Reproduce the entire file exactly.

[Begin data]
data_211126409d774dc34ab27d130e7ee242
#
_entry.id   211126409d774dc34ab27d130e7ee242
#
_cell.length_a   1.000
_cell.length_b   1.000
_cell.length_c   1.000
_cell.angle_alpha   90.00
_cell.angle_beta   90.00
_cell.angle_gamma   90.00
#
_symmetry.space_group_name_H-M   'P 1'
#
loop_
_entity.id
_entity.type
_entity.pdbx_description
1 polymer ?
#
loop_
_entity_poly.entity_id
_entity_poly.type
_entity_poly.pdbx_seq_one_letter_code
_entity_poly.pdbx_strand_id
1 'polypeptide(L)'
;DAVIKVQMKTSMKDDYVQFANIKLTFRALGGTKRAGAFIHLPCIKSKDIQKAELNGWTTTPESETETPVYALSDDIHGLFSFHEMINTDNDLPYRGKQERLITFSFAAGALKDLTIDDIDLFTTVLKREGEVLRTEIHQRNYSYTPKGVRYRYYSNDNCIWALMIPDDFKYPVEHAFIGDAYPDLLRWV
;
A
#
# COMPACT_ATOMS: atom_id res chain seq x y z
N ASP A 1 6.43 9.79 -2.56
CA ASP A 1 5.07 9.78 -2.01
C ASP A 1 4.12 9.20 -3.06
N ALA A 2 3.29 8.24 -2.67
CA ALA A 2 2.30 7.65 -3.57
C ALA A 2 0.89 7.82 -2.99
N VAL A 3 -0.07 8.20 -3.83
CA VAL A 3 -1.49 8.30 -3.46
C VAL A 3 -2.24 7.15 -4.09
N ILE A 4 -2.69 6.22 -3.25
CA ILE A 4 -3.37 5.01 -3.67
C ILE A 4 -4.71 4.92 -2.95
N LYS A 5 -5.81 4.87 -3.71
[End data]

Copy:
data_211126409d774dc34ab27d130e7ee242
#
_entry.id   211126409d774dc34ab27d130e7ee242
#
_cell.length_a   1.000
_cell.length_b   1.000
_cell.length_c   1.000
_cell.angle_alpha   90.00
_cell.angle_beta   90.00
_cell.angle_gamma   90.00
#
_symmetry.space_group_name_H-M   'P 1'
#
loop_
_entity.id
_entity.type
_entity.pdbx_description
1 polymer ?
#
loop_
_entity_poly.entity_id
_entity_poly.type
_entity_poly.pdbx_seq_one_letter_code
_entity_poly.pdbx_strand_id
1 'polypeptide(L)'
;DAVIKVQMKTSMKDDYVQFANIKLTFRALGGTKRAGAFIHLPCIKSKDIQKAELNGWTTTPESETETPVYALSDDIHGLFSFHEMINTDNDLPYRGKQERLITFSFAAGALKDLTIDDIDLFTTVLKREGEVLRTEIHQRNYSYTPKGVRYRYYSNDNCIWALMIPDDFKYPVEHAFIGDAYPDLLRWV
;
A
#
# COMPACT_ATOMS: atom_id res chain seq x y z
N ASP A 1 6.43 9.79 -2.56
CA ASP A 1 5.07 9.78 -2.01
C ASP A 1 4.12 9.20 -3.06
N ALA A 2 3.29 8.24 -2.67
CA ALA A 2 2.30 7.65 -3.57
C ALA A 2 0.89 7.82 -2.99
N VAL A 3 -0.07 8.20 -3.83
CA VAL A 3 -1.49 8.30 -3.46
C VAL A 3 -2.24 7.15 -4.09
N ILE A 4 -2.69 6.22 -3.25
CA ILE A 4 -3.37 5.01 -3.67
C ILE A 4 -4.71 4.92 -2.95
N LYS A 5 -5.81 4.87 -3.71